Friday, April 25, 2014

The strange and sordid tale of The Iron Sheik is told in documentary

Even if you weren't a wrestling fan in the 1980s, you were almost no doubt aware of Hulk Hogan. But "Hulkamania" probably wouldn't have existed if it wasn't for the pivotal role played by Hossein Khosrow Ali Vaziri.

Before you wear your finger nails down too much from the head scratching that will accompany your puzzlement from that name, Vaziri was -- and somehow still is -- better known as The Iron Sheik. And a new documentary illustrates that this man has a story to tell, and the creators have even provided subtitles in case you have difficulty understanding his sometimes broken English.

Vaziri was born poor in Iran in 1942 and became an amateur wrestling champion and a bodyguard to the Shah before, fearing for his life due to the complicated political and social situations in his homeland, he moved to the United States. He was the Amateur Athletic Union Greco-Roman wrestling champion in 1971 and went on to become an assistant coach for two U.S. Olympic teams later that decade.

Professional wrestling legend Vern Gagne invited Vaziri to turn pro, but he was also forced to train other wrestlers, drive trucks from city to city, referee and set up and tear down the ring in addition to grappling. It wasn't easy, but things started taking an upward turn when he adapted the Iron Sheik persona and became a hated heel -- which wasn't difficult considering the Iran hostage crisis of the era and Vaziri's constant insults of the stars and stripes.

Vaziri defeated Bob Backlund, who had held the World Wrestling Federation title for six years, to capture the championship belt. He lost it a short time later to Hogan. "Hulkamania" was born, pro wrestling became a phenomenon, and stars like Vaziri lived like rock stars.

While Vaziri continued to fight on his own, he increased his villain status by teaming up with "Russian" Nikolai Volkoff under the tutelage of manager "Classy" Freddie Blassie. Waving Iranian and Soviet flags, and Volkoff singing the Soviet national anthem before bouts, raised the heat against them and death threats from overzealous fans weren't unheard of.

Things came crashing down in 1987 when Vaziri and "Hacksaw" Jim Duggan were pulled over by New Jersey police, who discovered that they were drinking and high on cocaine, and marijuana and coke was found in the car. But the drugs didn't seem to be the primary concern of WWF president Vince McMahon. He was more upset that the public now knew that these two in-ring enemies were actually friends. The curtain had been removed from the heavily scripted world of pro wrestling.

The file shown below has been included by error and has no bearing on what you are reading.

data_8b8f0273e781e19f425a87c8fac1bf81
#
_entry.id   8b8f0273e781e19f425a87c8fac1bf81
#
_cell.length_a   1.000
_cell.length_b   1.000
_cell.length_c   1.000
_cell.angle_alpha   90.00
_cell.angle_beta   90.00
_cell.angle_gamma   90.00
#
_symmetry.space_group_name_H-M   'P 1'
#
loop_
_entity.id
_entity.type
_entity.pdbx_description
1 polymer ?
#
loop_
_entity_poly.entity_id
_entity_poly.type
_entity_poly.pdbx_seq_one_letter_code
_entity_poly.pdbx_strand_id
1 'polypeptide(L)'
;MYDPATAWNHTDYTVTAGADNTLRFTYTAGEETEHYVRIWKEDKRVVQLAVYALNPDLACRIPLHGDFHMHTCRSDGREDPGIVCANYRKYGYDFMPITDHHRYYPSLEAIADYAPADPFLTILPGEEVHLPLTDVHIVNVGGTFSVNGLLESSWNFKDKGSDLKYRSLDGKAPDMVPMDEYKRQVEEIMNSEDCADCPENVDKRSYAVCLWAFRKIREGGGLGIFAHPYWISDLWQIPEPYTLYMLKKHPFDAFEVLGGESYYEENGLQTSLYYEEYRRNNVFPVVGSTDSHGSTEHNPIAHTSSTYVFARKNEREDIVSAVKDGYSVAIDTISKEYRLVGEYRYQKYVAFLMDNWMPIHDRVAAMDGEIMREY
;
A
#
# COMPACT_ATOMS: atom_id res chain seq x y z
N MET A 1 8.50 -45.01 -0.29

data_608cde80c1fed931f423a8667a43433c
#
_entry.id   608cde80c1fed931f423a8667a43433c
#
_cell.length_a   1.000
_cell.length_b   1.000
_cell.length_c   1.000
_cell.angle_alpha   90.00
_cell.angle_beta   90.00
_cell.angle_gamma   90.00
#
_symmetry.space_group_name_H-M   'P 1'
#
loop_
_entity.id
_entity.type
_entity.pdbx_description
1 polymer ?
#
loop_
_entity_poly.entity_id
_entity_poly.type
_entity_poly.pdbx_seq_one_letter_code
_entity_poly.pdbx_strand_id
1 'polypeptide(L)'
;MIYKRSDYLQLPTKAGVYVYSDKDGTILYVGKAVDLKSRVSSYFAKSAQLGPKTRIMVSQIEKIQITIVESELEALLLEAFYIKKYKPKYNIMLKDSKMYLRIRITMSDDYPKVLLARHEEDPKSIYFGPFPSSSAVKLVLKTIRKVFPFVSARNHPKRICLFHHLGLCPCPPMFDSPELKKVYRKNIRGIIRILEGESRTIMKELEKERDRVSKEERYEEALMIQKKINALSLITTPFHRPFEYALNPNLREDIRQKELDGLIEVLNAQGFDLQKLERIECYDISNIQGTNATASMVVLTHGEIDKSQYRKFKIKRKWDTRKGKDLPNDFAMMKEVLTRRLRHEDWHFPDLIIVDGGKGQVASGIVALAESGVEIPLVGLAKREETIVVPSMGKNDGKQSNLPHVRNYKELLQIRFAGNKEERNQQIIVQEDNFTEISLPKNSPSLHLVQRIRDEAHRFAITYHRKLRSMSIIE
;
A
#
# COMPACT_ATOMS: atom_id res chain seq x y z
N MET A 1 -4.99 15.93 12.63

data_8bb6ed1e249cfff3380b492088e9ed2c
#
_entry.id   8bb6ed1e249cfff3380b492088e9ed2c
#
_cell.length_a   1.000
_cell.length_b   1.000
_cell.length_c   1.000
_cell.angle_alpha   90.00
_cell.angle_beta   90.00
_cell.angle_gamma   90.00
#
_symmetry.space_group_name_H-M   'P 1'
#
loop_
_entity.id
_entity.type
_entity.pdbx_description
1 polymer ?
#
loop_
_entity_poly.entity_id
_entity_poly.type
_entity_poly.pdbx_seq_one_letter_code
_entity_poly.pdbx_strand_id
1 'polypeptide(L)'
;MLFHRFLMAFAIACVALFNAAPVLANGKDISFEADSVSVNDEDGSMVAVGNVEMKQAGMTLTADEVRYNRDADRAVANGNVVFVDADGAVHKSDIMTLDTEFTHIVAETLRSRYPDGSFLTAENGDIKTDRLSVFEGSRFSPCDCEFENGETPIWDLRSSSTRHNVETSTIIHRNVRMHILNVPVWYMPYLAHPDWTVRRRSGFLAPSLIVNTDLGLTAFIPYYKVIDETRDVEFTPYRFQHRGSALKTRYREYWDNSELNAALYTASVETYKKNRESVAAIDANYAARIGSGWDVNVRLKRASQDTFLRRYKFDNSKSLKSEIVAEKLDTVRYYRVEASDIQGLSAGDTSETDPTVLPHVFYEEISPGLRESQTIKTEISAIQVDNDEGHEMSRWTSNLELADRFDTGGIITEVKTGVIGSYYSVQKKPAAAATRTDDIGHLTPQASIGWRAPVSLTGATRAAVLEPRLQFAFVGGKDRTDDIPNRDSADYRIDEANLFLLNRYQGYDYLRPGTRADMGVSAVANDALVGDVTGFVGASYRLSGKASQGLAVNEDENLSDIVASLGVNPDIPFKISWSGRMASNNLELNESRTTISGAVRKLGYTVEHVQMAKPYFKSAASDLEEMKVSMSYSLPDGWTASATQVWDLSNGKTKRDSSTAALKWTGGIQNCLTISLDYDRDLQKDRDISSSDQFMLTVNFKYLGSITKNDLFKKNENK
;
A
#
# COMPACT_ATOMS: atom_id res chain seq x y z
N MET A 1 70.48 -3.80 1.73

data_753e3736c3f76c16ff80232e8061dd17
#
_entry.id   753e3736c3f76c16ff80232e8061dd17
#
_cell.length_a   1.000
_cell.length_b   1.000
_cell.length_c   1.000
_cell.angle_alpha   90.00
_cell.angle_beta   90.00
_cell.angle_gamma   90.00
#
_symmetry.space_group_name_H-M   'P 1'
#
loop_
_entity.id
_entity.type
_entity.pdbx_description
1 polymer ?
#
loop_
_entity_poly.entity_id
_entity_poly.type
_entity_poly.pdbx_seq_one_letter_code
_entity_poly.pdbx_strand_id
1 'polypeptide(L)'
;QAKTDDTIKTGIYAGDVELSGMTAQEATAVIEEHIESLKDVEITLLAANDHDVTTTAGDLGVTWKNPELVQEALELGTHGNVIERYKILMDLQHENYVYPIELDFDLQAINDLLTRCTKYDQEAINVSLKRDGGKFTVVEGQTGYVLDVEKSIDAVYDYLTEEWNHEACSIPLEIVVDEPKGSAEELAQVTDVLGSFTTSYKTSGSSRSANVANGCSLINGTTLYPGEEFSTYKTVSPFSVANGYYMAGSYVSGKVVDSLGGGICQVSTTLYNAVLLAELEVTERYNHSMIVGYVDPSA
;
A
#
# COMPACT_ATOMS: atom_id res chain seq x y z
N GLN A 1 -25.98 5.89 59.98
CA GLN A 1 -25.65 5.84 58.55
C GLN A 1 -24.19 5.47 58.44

Vaziri was dropped from the WWF and while he later made a brief comeback with the organization (as Colonel Mustafa) and continued to wrestle wherever he could, his days of Iron Sheik action figures and stardom had passed. The same couldn't be said for his drug and drinking habits.

Vaziri used his "medication" to ease the pain from his many ring injuries and the murder of his oldest daughter, but it also put a huge drain on his finances and relationships with his wife, two remaining daughters and many others.

It's around this point that Toronto twins Page and Jian Magen enter the picture. Their father and Vaziri had been friends in Iran and the boys were big Iron Sheik fans. When they found out how troubled their hero was, they travelled to his home in Atlanta, Ga. to try and help him. It was hard to break through to the stubborn wrestler but, even if they couldn't completely free him from his demons, the two entertainment promoters were able to launch another career for him.

Vaziri became a social media favourite with a variety of YouTube videos and outrageous tweets that have attracted 419,000 Twitter followers. He's become a popular guest on Howard Stern's radio show, makes a variety of personal appearances and even made headlines by appearing at Toronto City Hall to mock Mayor Rob Ford last year.

The next step in re-establishing Vaziri's place in the public's mind is The Sheik, which deserves credit for showing the man's dark side and doesn't just act as a promotional tool even though it was produced by the Magen brothers. A crowd-sourcing campaign raised more than $40,000 for the film, which includes interviews with wrestlers Dwayne "The Rock" Johnson, Jake "The Snake" Roberts, Mick Foley, The Road Warriors, Bret Hart, Koko B. Ware, "King Kong" Bundy, The Nasty Boys, Sunny, Bob Orton, Jimmy "Superfly" Snuka, Hogan and Duggan, as well as managers Brother Love and Jimmy Hart and WWF announcer Jim Ross. Actors Jack Black, Mos Def, Seth Green and Ron Jeremy also make appearances.

While familiarity with pro wrestling from the '80s will give you a good background on The Iron Sheik, I don't think it's necessary to enjoy this film about the up and down life of a man who can, in turns, be hated, appreciated and pitied.

Here's the trailer for The Sheik

The Sheik will make its world premiere in Toronto and be screened as part of the Hot Docs Canadian International Documentary Festival at: 9:15 p.m. on April 26 at Bloor Hot Docs Cinema; 4:30 p.m. on April 27 at TIFF Bell Lightbox; and 6:30 p.m. on May 3 at Bloor Hot Docs Cinema.

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